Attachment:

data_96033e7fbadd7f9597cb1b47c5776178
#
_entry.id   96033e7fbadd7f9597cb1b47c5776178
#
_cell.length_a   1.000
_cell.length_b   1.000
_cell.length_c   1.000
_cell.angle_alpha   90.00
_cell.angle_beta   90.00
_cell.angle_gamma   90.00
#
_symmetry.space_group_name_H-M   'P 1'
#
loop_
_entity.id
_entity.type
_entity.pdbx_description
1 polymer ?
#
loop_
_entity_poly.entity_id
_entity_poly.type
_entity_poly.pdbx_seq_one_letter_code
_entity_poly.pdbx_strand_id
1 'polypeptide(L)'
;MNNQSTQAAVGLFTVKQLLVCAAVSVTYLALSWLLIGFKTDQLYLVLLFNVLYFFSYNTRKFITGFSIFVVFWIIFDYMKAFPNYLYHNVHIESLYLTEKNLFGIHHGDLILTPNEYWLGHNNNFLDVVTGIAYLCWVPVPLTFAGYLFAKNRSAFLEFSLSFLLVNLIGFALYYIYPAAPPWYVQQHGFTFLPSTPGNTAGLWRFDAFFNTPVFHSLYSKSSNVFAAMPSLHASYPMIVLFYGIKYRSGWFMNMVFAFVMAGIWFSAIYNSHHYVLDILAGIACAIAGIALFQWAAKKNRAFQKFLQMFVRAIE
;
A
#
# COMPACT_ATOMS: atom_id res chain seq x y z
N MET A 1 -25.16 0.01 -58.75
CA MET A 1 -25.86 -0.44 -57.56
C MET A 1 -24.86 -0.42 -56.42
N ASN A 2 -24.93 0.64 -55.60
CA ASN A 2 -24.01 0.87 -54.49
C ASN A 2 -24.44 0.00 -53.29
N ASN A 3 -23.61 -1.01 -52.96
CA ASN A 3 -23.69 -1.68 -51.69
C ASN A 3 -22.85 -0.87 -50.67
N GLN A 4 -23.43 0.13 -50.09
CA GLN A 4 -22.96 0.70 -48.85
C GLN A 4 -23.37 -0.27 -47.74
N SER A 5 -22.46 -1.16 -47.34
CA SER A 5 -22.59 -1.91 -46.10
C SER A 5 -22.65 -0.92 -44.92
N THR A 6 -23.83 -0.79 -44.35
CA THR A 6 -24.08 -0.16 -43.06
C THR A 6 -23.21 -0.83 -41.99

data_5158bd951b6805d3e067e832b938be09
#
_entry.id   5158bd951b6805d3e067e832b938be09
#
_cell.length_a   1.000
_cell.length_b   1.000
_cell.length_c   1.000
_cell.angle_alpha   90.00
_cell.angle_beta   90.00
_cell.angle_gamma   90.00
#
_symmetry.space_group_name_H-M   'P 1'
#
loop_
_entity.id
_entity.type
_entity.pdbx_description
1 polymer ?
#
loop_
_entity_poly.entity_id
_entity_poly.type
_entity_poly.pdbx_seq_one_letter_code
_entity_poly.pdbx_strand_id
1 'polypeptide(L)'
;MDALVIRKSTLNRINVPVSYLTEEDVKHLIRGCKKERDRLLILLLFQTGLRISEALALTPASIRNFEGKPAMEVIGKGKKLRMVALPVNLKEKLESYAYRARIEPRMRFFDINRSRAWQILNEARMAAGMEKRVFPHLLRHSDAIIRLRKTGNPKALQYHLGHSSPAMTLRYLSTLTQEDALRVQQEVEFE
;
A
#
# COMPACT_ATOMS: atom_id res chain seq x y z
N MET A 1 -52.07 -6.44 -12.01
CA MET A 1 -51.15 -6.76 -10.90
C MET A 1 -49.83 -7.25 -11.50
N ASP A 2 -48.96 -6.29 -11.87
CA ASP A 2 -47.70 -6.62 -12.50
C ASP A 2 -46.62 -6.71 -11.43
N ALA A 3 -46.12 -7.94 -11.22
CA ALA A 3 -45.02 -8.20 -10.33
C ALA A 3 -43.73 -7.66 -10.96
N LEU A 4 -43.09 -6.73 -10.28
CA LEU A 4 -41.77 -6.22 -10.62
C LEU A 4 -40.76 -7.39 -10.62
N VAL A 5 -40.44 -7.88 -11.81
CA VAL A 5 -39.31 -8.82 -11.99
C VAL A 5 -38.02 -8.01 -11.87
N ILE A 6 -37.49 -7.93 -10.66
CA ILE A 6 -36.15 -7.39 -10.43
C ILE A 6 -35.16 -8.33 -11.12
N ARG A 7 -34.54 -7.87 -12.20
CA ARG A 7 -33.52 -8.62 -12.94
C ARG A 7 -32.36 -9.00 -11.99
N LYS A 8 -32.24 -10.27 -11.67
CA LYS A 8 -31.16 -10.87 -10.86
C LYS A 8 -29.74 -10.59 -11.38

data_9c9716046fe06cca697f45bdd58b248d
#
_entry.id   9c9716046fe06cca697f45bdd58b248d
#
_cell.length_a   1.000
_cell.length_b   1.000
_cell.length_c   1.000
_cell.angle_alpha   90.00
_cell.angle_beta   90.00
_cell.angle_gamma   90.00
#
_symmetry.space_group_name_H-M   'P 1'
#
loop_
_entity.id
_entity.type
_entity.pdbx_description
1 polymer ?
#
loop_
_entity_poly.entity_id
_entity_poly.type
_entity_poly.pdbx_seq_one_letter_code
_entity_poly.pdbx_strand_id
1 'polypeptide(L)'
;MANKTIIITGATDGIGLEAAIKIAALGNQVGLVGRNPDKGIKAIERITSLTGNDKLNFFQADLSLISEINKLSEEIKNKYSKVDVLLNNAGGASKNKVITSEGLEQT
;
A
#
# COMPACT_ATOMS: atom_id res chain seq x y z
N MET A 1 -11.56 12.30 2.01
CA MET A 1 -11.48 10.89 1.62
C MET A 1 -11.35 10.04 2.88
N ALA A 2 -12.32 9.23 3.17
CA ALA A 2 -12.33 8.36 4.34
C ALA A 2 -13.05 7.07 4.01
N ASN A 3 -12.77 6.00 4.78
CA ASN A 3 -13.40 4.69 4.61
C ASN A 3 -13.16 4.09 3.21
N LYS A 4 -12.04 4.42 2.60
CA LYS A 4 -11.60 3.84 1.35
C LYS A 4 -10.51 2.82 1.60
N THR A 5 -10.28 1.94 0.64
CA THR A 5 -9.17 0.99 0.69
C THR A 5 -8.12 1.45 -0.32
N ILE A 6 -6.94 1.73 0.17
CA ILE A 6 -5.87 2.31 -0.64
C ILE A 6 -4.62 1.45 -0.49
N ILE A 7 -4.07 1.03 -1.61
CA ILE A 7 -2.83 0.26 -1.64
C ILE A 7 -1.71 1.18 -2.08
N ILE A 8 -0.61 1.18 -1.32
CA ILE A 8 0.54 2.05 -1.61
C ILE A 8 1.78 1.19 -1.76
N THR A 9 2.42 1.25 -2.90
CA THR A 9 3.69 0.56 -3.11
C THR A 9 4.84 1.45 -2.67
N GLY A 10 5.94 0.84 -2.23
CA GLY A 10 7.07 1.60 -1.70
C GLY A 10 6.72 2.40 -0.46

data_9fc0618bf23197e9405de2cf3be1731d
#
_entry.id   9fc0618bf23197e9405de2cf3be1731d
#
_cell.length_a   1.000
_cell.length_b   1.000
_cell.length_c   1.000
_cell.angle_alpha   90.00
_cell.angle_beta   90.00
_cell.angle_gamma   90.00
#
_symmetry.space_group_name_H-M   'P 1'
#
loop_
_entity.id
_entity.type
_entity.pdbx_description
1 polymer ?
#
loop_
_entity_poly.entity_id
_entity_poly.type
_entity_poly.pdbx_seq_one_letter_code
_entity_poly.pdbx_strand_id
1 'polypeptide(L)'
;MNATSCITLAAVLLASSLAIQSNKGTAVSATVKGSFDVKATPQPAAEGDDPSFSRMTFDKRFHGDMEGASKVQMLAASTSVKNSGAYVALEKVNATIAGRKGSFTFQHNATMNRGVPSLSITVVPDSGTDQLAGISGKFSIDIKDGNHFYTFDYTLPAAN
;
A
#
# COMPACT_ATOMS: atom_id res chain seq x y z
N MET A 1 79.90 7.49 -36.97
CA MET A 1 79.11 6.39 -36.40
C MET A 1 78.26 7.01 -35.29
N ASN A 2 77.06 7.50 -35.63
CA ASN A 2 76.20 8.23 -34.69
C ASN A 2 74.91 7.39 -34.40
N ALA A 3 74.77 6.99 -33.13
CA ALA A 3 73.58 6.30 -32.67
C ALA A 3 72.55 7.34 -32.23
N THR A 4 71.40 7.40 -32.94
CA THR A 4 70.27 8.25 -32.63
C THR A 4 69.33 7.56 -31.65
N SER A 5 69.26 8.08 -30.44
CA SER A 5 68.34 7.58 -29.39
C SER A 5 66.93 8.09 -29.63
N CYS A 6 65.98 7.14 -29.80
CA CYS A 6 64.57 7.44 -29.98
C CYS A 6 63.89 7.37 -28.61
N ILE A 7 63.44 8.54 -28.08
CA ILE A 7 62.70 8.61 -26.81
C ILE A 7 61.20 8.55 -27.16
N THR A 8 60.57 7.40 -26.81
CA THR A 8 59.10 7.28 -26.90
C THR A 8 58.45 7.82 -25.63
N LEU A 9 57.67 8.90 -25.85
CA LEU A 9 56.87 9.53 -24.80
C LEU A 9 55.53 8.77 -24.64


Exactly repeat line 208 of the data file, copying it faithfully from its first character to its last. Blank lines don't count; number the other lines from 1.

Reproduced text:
N CYS A 6 65.98 7.14 -29.80